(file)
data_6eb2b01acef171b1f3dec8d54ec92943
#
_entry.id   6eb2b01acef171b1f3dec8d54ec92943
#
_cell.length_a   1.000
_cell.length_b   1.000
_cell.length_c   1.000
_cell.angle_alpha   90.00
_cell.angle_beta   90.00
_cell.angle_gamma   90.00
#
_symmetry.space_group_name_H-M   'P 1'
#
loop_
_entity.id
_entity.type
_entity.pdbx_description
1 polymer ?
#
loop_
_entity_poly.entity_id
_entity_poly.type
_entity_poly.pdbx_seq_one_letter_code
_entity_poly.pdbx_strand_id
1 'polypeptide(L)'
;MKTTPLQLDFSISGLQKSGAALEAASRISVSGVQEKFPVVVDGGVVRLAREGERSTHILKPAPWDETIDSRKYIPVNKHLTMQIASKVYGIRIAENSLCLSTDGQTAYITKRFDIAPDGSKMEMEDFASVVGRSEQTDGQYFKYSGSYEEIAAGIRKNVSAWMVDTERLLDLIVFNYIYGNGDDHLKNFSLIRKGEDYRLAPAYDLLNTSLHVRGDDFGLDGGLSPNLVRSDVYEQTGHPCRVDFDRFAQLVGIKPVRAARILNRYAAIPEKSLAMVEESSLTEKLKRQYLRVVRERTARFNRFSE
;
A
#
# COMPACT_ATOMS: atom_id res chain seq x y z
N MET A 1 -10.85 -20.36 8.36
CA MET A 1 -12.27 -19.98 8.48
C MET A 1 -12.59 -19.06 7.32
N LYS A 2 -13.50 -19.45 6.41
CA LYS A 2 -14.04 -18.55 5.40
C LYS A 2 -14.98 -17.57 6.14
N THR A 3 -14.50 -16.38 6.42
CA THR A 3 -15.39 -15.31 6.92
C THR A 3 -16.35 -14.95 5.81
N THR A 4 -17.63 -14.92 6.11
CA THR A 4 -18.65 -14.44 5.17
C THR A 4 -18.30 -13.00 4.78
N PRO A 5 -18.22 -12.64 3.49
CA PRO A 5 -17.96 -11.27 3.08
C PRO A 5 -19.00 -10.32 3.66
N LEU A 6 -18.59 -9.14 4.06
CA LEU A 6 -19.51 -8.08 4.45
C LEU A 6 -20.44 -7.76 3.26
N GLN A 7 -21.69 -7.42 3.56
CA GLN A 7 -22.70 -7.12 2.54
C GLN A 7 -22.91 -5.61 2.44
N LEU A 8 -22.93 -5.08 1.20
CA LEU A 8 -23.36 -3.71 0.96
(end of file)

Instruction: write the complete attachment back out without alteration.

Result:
data_6eb2b01acef171b1f3dec8d54ec92943
#
_entry.id   6eb2b01acef171b1f3dec8d54ec92943
#
_cell.length_a   1.000
_cell.length_b   1.000
_cell.length_c   1.000
_cell.angle_alpha   90.00
_cell.angle_beta   90.00
_cell.angle_gamma   90.00
#
_symmetry.space_group_name_H-M   'P 1'
#
loop_
_entity.id
_entity.type
_entity.pdbx_description
1 polymer ?
#
loop_
_entity_poly.entity_id
_entity_poly.type
_entity_poly.pdbx_seq_one_letter_code
_entity_poly.pdbx_strand_id
1 'polypeptide(L)'
;MKTTPLQLDFSISGLQKSGAALEAASRISVSGVQEKFPVVVDGGVVRLAREGERSTHILKPAPWDETIDSRKYIPVNKHLTMQIASKVYGIRIAENSLCLSTDGQTAYITKRFDIAPDGSKMEMEDFASVVGRSEQTDGQYFKYSGSYEEIAAGIRKNVSAWMVDTERLLDLIVFNYIYGNGDDHLKNFSLIRKGEDYRLAPAYDLLNTSLHVRGDDFGLDGGLSPNLVRSDVYEQTGHPCRVDFDRFAQLVGIKPVRAARILNRYAAIPEKSLAMVEESSLTEKLKRQYLRVVRERTARFNRFSE
;
A
#
# COMPACT_ATOMS: atom_id res chain seq x y z
N MET A 1 -10.85 -20.36 8.36
CA MET A 1 -12.27 -19.98 8.48
C MET A 1 -12.59 -19.06 7.32
N LYS A 2 -13.50 -19.45 6.41
CA LYS A 2 -14.04 -18.55 5.40
C LYS A 2 -14.98 -17.57 6.14
N THR A 3 -14.50 -16.38 6.42
CA THR A 3 -15.39 -15.31 6.92
C THR A 3 -16.35 -14.95 5.81
N THR A 4 -17.63 -14.92 6.11
CA THR A 4 -18.65 -14.44 5.17
C THR A 4 -18.30 -13.00 4.78
N PRO A 5 -18.22 -12.64 3.49
CA PRO A 5 -17.96 -11.27 3.08
C PRO A 5 -19.00 -10.32 3.66
N LEU A 6 -18.59 -9.14 4.06
CA LEU A 6 -19.51 -8.08 4.45
C LEU A 6 -20.44 -7.76 3.26
N GLN A 7 -21.69 -7.42 3.56
CA GLN A 7 -22.70 -7.12 2.54
C GLN A 7 -22.91 -5.61 2.44
N LEU A 8 -22.93 -5.08 1.20
CA LEU A 8 -23.36 -3.71 0.96